Kala Wewa Reservoir: breach

Captain C. Woodward, an illustrious irrigation engineer in British Ceylon, an often quoted authority on the Ancient Irrigation Works of Ceylon, says the embankment was breeched three if not four times. "Each repair", Captain C. Woodward goes onto say, "must have been task of great magnitude only to be undertaken in the case of works of extraordinary utility and the tank was of this extraordinary utility."

Kala Wewa prior to the rehabilitation in British Colonial Era

Quote Major Forbes, 78th Highlanders in Ceylon
As Dambool [Dambulla] lay in the center of the district in which I was agent, it often fell in my route when visiting other parts of the country; and from hence, in 1832, I proceeded in company of with Mr.Turnour [3] to examine the remains of the Kalawa tank [Kala Wewa] and search for the foundations of the Fort of Vijitapura. We established ourselves at the village of Mahaellegamma, twelve miles from Dambool, near the embankment of a large tank which is in good preservation, and contains a supply of water sufficient to irrigate a large extent of rice –land. From this place to the sluice of the Kalawe tank is seven miles; and in that direction, as well as towards the rising grounds of Damboll and Kandepalle on the one side, and Nikiini seventeen miles from Dambool on the other side, the country bears the appearance of being occasionally overflowed; and probably this tract of country was all included within the limits of the immense reservoir. We found the double sluice of the Kalawe tank in perfect preservation, built of very large blocks of hewn stone extremely well joined; and, as is the case with all tanks intended for the purposes of irrigation, the outlets for the water were on level with the lowest part of the interior excavation.

The spill-water is a great mass of sold masonry, and the length of the principal embankment, according to the account of our guides (and also from the other sources of information), I believe to be about five miles; at one of the places where it had burst, I ascertained the sides of the chasm to be seventy feet in height. Other lateral embankments of still greater length, but of less height completed this stupendous work, which, in a much more contracted form, had existed for many centuries before it was improved by the king Dasenkelleya, a short time before he was murdered 477AD. The remains of this tank alone, constructed under a very disturbed reign, and immediately after long continued wars with the Malabars, who had only been expelled from the capital a few years before, show that then a great populations existed under the control of a despot who could direct their labors.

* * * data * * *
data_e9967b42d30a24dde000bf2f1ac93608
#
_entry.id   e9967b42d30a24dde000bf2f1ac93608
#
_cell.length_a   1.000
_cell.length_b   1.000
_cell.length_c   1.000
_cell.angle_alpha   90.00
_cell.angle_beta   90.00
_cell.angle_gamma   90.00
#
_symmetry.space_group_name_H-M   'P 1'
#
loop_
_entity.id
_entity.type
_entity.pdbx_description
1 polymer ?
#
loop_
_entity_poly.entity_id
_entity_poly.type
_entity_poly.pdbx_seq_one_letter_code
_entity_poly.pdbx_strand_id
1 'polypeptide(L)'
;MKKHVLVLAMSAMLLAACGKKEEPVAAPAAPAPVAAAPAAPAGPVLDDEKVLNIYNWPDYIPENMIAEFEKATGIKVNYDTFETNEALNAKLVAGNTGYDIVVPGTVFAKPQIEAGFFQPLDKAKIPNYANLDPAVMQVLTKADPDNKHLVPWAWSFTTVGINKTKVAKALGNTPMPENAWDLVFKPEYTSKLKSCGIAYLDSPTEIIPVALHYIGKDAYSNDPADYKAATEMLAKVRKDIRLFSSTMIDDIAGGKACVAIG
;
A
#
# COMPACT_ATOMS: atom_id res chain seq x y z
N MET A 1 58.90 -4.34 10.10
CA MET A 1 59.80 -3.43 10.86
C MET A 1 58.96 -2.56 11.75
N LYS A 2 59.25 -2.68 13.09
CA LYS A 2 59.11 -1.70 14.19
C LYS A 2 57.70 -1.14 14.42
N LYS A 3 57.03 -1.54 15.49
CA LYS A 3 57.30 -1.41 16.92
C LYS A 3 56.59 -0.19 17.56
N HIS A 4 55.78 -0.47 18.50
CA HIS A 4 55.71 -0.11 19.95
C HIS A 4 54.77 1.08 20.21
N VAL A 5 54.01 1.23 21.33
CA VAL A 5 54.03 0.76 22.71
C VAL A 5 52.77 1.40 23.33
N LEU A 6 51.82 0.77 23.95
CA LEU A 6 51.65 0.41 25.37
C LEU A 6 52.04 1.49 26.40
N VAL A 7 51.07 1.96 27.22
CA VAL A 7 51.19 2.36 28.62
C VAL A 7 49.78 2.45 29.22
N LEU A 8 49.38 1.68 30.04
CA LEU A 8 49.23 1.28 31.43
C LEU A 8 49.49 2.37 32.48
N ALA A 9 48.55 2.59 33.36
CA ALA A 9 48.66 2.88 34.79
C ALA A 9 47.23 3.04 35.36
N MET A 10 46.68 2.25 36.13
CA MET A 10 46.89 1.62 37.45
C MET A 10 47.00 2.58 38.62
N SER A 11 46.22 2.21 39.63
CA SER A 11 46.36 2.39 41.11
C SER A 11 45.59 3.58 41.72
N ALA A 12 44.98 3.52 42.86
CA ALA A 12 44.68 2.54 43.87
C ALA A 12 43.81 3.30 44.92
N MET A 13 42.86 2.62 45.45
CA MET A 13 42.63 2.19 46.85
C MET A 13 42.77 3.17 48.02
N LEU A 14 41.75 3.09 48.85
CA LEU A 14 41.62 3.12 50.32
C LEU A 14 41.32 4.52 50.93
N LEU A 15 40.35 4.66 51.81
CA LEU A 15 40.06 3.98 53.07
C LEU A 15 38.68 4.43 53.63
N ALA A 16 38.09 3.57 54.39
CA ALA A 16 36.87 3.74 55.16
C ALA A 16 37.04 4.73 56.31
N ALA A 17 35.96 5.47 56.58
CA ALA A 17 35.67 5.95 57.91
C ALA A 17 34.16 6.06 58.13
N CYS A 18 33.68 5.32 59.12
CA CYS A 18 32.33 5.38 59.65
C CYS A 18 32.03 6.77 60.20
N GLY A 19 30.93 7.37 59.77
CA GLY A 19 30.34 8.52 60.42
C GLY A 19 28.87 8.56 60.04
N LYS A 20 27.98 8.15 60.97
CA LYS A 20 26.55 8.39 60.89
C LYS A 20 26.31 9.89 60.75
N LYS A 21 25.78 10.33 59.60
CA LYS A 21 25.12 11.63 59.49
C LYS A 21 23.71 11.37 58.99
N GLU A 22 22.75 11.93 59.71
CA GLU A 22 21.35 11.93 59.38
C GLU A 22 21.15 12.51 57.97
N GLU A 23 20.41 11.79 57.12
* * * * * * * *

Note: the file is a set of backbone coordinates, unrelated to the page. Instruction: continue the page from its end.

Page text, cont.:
Unquote Eleven years in Ceylon Vol.1 by Major Forbes, 78th Highlanders in Ceylon. Richard Bentley, New Burlington Street, London, 1840

The period of 1883-1887: Rehabilitation of Kala Wewa

The restoration of Kala wewa had been one of the very ambitious tasks of many Governors of British Ceylon during the last quarter of the nineteenth century. The Government Agents of Anuradhapura too has inspected this abandoned work and prepared their inspection notes and several reports. One such report was prepared by F. C. Fisher, who was the Government Agent of the N. C. P. [6] in 1880:
"First in importance of the irrigation works in progress is the repair to Kala-Balau wewa and Yoda Ela, running north from it for 53 miles and terminating at Anuradhapura. The bund of the tank is 5 ˝ miles long in length, the height in places being 65 feet, the base width 250 ft. It is now proposed to restore the dam with spill of 600 ft length. The old spill was only 200 ft in width, and the repeated destruction of the tank was undoubtedly caused by the insufficiency of flood outlets".

The restoration of Kalawewa reservoir, Yoda Ela canal leading from tank to the tank en-route, Tisa wewa reservoir, Basawakkulama reservoir and Nuwara wewa reservoir was completed during the period of governor [1883- 1890] Sir Arthur Hamilton-Gordon of British Ceylon. The Department of irrigation of Sri Lanka, in its centenary commemoration volume titled "Hundred Years of the Irrigation Department" [ISBN 955-8431-00-1] of the [1900-2000] states: During this period, the cultivation in the North Central Province of Ceylon rose from 564 acres of old land to 8,581, Acs., while it was estimated that there had been still some 23,000 Acres of waste crown land available for cultivation. The rehabilitation was effected in 1887 by diverting the bund past the breach and by construction of a fine modern spill 560 feet in length